The Yellow House at the Van Gogh Museum

The Yellow House (1888)

This painting shows a bright yellow house with green shutters right next to a couple of cafes, all bathed in that amazing blue sky Van Gogh loved so much. He painted this in 1888 in Arles, France. This yellow house was where he lived – he even invited his friends to stay with him there!

The Bedroom at the Van Gogh Museum

The Bedroom (1888)

Van Gogh painted his bedroom in Arles, France, in 1888. He included all his simple furniture: just his bed, table, and a few chairs, and his artwork. Fun fact: he deliberately faulted the corners of the room to showcase typical shadows commonly found in Japanese prints.

The Sower at the Van Gogh Museum

The Sower (1888)

Van Gogh was really into painting farmers sowing seeds and making over 30 drawings. This one he did in 1888 is a bit different; it's more opulent and simple. The sun looks like a giant halo, and the background colors fade out in a cool way, making the sower seem almost saint-like as he walks through the field.

head of a skeleton with a burning cigarette at the van gogh museum

Head of a Skeleton with a Burning Cigarette (1886)

This painting by Van Gogh was made back in his early days (1886) when he was still in art school at Antwerp. This painting shows he knew his way around human anatomy. Drawing skeletons was a regular assignment, but not painting them. This must have been made in between classes or after school.

A crab on its back at the van gogh musuem

A Crab on its Back (1887)

Van Gogh was inspired by crabs in Japanese woodblock prints, which he and his brother Theo collected. Instead of a realistic approach, he went all out with bright red against a green background, experimenting with Eugène Delacroix's 'laws of color', which claimed that colors like green and red, when paired together, had a greater impact.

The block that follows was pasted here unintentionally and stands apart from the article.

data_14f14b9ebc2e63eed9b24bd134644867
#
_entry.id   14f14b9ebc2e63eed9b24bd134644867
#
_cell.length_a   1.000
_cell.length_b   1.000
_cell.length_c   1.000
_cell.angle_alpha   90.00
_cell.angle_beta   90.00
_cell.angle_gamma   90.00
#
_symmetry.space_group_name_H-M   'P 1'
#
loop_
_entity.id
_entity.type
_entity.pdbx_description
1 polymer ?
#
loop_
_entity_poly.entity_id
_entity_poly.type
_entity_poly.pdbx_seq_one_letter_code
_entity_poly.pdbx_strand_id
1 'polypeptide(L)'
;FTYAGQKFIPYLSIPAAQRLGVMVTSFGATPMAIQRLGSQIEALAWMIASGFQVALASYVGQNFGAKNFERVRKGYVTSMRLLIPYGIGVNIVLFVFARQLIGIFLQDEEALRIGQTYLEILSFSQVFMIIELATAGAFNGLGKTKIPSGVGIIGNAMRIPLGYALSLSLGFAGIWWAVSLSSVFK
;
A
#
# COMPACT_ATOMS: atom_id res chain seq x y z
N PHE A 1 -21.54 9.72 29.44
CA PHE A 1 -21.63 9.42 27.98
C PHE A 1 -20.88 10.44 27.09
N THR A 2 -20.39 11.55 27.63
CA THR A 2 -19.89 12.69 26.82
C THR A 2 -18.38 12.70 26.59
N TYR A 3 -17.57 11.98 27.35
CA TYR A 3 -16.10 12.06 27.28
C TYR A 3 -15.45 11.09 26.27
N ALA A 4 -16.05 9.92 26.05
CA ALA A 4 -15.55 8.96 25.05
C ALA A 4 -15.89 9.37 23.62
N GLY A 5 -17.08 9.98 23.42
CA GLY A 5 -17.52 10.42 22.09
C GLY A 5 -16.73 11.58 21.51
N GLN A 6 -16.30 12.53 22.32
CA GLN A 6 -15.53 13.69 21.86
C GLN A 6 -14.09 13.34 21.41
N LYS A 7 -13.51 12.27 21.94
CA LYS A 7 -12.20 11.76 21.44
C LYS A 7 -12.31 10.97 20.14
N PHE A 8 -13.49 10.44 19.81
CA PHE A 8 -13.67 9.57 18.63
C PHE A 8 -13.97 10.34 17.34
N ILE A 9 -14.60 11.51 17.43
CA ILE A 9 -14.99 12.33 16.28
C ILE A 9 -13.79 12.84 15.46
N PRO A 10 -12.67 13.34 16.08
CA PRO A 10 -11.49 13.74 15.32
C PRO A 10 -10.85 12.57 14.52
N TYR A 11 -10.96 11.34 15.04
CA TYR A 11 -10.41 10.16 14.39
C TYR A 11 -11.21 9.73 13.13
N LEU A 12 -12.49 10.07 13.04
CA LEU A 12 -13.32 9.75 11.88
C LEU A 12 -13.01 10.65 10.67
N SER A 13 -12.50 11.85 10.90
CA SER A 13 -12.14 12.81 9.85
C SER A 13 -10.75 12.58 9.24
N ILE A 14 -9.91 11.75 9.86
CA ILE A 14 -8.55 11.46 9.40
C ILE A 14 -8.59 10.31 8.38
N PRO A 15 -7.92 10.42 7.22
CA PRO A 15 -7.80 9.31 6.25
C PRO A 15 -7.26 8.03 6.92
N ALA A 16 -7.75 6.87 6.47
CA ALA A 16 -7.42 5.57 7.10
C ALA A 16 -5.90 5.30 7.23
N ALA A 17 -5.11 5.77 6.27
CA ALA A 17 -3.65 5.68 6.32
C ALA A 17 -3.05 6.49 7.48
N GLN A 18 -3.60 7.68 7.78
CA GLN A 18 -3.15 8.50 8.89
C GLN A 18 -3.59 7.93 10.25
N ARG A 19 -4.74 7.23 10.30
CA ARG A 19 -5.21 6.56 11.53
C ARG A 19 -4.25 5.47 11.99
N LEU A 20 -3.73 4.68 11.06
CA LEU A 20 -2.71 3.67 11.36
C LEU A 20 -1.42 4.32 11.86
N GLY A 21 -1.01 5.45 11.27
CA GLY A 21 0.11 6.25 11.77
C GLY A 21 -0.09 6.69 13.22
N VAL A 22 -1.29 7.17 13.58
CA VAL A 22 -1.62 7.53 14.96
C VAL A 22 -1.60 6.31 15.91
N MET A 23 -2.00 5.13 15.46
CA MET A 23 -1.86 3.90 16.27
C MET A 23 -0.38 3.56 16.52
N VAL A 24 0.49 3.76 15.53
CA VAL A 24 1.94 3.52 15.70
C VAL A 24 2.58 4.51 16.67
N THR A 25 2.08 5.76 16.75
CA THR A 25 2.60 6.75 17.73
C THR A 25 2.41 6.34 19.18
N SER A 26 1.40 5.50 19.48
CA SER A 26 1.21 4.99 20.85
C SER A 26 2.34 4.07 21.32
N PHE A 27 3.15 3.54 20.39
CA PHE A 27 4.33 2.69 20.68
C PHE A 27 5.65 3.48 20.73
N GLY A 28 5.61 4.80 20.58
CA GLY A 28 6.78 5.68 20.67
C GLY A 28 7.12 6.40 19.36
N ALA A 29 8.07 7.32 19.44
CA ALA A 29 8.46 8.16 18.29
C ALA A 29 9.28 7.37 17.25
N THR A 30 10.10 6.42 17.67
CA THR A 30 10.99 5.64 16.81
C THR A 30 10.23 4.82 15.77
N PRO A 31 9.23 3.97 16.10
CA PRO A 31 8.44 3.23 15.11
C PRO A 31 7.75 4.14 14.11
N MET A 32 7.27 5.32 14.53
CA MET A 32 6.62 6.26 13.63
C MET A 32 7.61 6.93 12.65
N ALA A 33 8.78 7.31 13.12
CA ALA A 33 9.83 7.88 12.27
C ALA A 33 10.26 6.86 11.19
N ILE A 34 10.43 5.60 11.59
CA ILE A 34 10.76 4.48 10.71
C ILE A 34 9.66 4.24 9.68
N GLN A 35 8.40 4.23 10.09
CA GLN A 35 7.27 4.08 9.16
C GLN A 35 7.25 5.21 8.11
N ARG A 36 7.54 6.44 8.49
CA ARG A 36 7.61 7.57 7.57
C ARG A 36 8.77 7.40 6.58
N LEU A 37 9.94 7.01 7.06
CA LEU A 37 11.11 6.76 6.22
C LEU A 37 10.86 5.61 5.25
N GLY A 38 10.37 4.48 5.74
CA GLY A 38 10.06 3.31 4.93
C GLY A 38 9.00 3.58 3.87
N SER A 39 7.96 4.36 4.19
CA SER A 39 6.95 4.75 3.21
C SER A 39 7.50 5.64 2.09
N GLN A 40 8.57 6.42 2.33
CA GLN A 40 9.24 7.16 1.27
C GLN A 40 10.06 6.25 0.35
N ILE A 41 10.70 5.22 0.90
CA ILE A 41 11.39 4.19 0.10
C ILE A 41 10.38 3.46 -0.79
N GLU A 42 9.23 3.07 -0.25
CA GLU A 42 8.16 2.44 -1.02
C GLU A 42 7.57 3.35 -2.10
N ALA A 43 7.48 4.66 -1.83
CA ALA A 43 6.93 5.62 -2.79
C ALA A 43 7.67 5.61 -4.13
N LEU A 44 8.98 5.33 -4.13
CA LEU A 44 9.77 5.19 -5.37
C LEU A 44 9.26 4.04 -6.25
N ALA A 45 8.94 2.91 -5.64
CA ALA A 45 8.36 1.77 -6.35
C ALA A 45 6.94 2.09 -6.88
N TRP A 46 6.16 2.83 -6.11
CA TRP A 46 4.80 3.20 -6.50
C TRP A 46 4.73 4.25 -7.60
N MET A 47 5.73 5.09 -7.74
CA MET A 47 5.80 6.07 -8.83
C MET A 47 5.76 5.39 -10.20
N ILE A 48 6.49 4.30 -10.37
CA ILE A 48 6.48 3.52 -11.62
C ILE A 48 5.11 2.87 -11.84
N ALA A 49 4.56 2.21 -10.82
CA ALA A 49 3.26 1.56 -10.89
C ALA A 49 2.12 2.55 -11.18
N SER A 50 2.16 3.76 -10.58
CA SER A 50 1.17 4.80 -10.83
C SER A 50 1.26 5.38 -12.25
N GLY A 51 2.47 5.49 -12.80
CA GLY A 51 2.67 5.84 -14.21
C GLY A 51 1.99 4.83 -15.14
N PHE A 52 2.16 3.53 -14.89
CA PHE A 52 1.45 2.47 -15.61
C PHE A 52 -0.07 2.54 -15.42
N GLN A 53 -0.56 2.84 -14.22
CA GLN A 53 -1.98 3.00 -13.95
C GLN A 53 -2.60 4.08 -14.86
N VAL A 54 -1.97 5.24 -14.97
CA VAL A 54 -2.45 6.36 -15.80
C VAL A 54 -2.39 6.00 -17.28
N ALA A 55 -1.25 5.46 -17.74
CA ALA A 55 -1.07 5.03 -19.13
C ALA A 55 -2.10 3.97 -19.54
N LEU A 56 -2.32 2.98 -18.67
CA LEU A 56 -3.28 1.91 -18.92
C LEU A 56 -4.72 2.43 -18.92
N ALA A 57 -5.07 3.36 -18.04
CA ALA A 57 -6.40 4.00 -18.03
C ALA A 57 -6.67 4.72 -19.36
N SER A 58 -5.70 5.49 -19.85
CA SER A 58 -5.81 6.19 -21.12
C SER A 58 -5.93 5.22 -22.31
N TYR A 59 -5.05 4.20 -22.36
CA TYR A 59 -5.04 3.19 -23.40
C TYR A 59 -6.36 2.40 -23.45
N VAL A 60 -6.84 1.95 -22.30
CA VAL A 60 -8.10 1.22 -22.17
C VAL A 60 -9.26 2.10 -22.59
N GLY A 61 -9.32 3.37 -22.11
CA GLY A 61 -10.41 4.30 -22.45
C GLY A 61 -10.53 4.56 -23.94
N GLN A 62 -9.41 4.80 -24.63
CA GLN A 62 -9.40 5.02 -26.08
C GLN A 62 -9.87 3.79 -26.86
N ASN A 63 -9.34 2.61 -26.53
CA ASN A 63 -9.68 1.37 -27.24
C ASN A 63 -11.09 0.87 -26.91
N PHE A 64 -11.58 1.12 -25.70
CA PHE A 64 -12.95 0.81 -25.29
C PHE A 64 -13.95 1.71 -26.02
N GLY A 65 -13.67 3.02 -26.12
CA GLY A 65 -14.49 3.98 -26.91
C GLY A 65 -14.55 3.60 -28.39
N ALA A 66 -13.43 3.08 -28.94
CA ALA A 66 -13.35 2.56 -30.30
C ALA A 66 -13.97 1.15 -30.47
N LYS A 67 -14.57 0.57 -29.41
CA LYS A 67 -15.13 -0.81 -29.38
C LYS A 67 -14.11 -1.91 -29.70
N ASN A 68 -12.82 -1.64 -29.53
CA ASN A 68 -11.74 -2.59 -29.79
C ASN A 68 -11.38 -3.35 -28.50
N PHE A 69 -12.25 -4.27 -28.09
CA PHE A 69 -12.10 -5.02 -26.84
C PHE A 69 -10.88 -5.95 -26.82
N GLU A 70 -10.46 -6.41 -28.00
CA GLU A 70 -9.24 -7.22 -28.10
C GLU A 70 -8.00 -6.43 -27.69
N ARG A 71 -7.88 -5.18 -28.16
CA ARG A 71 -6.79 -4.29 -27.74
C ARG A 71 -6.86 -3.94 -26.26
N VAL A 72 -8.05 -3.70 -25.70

self-portrait with pipe and straw hat at the van gogh museum

Self-Portrait with Pipe and Straw Hat (1887)

This sketch is an example of Van Gogh's progress in Paris. The bright summery colors and loose brushstrokes are inspired by the Impressionists. The background and his clothes are large, outlined areas of color, but he paid more attention to his face and beard. Since models were expensive, he just looked in the mirror and painted himself!

portrait of marcelle roulin at the van gogh museum

Portrait of Marcelle Roulin (1888)

This is Marcelle, the youngest daughter of Joseph Roulin, the postman who sent Van Gogh's paintings all the way from Arles to Paris. Although Van Gogh painted the whole Roulin family, Marcelle was his favorite – he painted her three portraits by herself and two more with her mother.

Temporary exhibits

Since 2014, the museum has hosted temporary exhibitions showcasing limited, select works by Vincent and artists inspired by him, including Francis Bacon, Edvard Munch, and more.

Van Gogh Museum Exhibits

Landscapes of Sentiment

Dates: February 7 - June 23

This exhibit features works by Emile Bernard, Maxime Maufra, Félix Vallotton, Paul Signac, Charles Guilloux, Odilon Redon, and Ker-Xavier Roussel, using prints, like etchings and woodcuts, to create landscapes. The artists used them to express their deepest feelings, letting go of the 'modern, materialistic' thing and focusing on the emotional and spiritual. They also used different techniques to add more meaning to their work.

Van Gogh Museum Exhibits

Matthew Wong | Vincent Van Gogh: Painting as a Last Resort

Dates: March 1 - September 1